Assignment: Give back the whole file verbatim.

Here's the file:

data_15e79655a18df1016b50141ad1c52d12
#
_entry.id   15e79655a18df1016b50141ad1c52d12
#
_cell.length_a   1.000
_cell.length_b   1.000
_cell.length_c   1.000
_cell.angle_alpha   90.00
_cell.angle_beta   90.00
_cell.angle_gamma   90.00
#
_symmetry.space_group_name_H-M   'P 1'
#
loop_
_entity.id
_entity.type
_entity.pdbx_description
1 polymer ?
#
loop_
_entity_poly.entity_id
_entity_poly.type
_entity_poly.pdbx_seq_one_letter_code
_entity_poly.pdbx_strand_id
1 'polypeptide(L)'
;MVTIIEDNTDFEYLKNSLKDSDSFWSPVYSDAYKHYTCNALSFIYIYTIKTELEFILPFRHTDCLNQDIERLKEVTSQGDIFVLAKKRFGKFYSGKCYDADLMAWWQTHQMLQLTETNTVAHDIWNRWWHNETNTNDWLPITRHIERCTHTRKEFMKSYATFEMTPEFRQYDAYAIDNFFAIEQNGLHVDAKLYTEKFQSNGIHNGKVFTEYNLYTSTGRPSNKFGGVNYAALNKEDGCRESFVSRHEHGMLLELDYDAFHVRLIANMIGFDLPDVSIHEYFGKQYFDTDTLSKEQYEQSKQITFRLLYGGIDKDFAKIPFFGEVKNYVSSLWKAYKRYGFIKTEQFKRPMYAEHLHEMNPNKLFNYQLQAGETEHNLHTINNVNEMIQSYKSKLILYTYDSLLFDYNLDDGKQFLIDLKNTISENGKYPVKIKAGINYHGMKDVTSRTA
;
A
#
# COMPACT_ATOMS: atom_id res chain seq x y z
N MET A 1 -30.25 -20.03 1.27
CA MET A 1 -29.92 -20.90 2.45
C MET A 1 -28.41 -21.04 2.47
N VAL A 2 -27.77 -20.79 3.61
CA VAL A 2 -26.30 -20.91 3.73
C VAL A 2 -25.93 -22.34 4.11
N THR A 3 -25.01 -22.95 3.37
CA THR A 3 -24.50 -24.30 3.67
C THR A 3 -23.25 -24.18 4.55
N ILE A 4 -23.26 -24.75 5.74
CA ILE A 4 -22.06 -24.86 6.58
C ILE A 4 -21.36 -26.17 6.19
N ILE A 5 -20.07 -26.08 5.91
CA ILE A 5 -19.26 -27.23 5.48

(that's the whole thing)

data_15e79655a18df1016b50141ad1c52d12
#
_entry.id   15e79655a18df1016b50141ad1c52d12
#
_cell.length_a   1.000
_cell.length_b   1.000
_cell.length_c   1.000
_cell.angle_alpha   90.00
_cell.angle_beta   90.00
_cell.angle_gamma   90.00
#
_symmetry.space_group_name_H-M   'P 1'
#
loop_
_entity.id
_entity.type
_entity.pdbx_description
1 polymer ?
#
loop_
_entity_poly.entity_id
_entity_poly.type
_entity_poly.pdbx_seq_one_letter_code
_entity_poly.pdbx_strand_id
1 'polypeptide(L)'
;MVTIIEDNTDFEYLKNSLKDSDSFWSPVYSDAYKHYTCNALSFIYIYTIKTELEFILPFRHTDCLNQDIERLKEVTSQGDIFVLAKKRFGKFYSGKCYDADLMAWWQTHQMLQLTETNTVAHDIWNRWWHNETNTNDWLPITRHIERCTHTRKEFMKSYATFEMTPEFRQYDAYAIDNFFAIEQNGLHVDAKLYTEKFQSNGIHNGKVFTEYNLYTSTGRPSNKFGGVNYAALNKEDGCRESFVSRHEHGMLLELDYDAFHVRLIANMIGFDLPDVSIHEYFGKQYFDTDTLSKEQYEQSKQITFRLLYGGIDKDFAKIPFFGEVKNYVSSLWKAYKRYGFIKTEQFKRPMYAEHLHEMNPNKLFNYQLQAGETEHNLHTINNVNEMIQSYKSKLILYTYDSLLFDYNLDDGKQFLIDLKNTISENGKYPVKIKAGINYHGMKDVTSRTA
;
A
#
# COMPACT_ATOMS: atom_id res chain seq x y z
N MET A 1 -30.25 -20.03 1.27
CA MET A 1 -29.92 -20.90 2.45
C MET A 1 -28.41 -21.04 2.47
N VAL A 2 -27.77 -20.79 3.61
CA VAL A 2 -26.30 -20.91 3.73
C VAL A 2 -25.93 -22.34 4.11
N THR A 3 -25.01 -22.95 3.37
CA THR A 3 -24.50 -24.30 3.67
C THR A 3 -23.25 -24.18 4.55
N ILE A 4 -23.26 -24.75 5.74
CA ILE A 4 -22.06 -24.86 6.58
C ILE A 4 -21.36 -26.17 6.19
N ILE A 5 -20.07 -26.08 5.91
CA ILE A 5 -19.26 -27.23 5.48